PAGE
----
• Supports the priority of parental influence – as the most important continuing voice in our kids’ lives
  • Encourages relationship – weekend getaway format allows uninterrupted time together; schedule includes a fun activity
  • Promotes discussion – having someone else present the information makes questions and further discussion more likely
  • Encourages continuing conversation – not meant to be the only time we talk about difficult topics
  • Thorough presentation – the CDs brought up things we may never have thought to address
  • Clear, forth-right and honest – uses proper terminology and accurate descriptions
  • Pro-active – addresses potential pitfalls before they become problems
  • Follow-up book available – So, You’re About To Be A Teenager: Godly Advice for Preteens on Friends, Love, Sex, Faith and Other Life Issues

 

We would certainly recommend the Passport2Purity Getaway Kit to other parents. Discussing purity and forming a plan to deal with inevitable temptation is important. The weekend also helped us affirm our love and support for our boys and show them that we do respect who they are becoming.

 

Interested in using the Passport2Purity Getaway Kit with you pre-teen? Visit the FamilyLife website for more information including an introductory video. FamilyLife is also offering 25% off the kit on their website with promo code PASSPORT through August 31, 2015.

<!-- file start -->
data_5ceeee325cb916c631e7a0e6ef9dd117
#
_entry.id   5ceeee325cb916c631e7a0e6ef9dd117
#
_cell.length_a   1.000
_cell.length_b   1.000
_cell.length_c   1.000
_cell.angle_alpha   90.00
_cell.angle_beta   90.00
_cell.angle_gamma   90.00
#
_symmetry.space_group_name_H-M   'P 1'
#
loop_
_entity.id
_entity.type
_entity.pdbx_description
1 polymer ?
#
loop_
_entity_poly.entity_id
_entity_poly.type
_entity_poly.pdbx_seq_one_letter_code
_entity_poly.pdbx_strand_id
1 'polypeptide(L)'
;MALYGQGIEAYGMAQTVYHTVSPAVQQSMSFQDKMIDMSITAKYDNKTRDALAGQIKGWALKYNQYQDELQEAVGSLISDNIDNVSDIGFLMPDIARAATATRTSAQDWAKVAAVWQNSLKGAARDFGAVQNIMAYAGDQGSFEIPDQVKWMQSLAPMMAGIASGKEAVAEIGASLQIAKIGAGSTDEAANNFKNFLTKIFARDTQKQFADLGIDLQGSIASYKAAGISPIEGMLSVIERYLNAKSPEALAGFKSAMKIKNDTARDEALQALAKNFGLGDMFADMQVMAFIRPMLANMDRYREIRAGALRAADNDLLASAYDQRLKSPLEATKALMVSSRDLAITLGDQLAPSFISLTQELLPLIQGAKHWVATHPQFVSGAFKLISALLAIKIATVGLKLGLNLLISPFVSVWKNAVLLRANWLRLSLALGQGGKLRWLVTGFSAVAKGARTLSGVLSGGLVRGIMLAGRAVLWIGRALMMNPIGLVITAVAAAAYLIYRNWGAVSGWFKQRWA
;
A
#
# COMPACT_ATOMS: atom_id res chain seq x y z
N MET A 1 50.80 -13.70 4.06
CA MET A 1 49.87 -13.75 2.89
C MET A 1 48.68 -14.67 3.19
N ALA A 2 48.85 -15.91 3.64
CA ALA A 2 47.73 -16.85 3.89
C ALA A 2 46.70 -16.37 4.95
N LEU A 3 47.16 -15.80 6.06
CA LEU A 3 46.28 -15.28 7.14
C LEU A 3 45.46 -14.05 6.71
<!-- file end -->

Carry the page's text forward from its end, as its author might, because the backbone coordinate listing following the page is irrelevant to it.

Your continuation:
Have you successfully parented pre-teens? What tips would you share?

 

Shared at: Coffee & Conversation, Thoughtful Thursday, Grace & Truth, Nourishing Joy, Modest Monday,

This post contains Amazon affiliate links.

Comments

  1. Just came across this post, Abi, and it’s exactly what I needed. Thank you! My oldest is 10 and my husband and I have been working on a game plan for those difficult conversations. I’ve heard about Passport to Purity but is was so nice to hear your review. I think this is exactly what we’ll do!

    • So glad you found the review and that it was a helpful resource for you, Katie. May God give you much wisdom as you continue into the pre-teen years!

  2. Hey Abi,

    This is such a practical and helpful posts for parents of young teens. We love Passport to Purity, and used it with both of our kids.

    I’m part of your Bloggers Bootcamp class, and I’m sharing your post with my Twitter friends today. Just wanted you to know.

    Hope you have a blessed weekend~
    Melanie

    • I’m glad to know of another family who appreciated Passport2Purity, Melanie. It’s so thoroughly thought through and well put together. Thanks so much for sharing the post with others. Enjoy the rest of your weekend.

  3. Lovely….I have a teen and two tweens. Great advice here! Pinned! Coming to you from #EspressosofFaith via #CoffeeandConversation!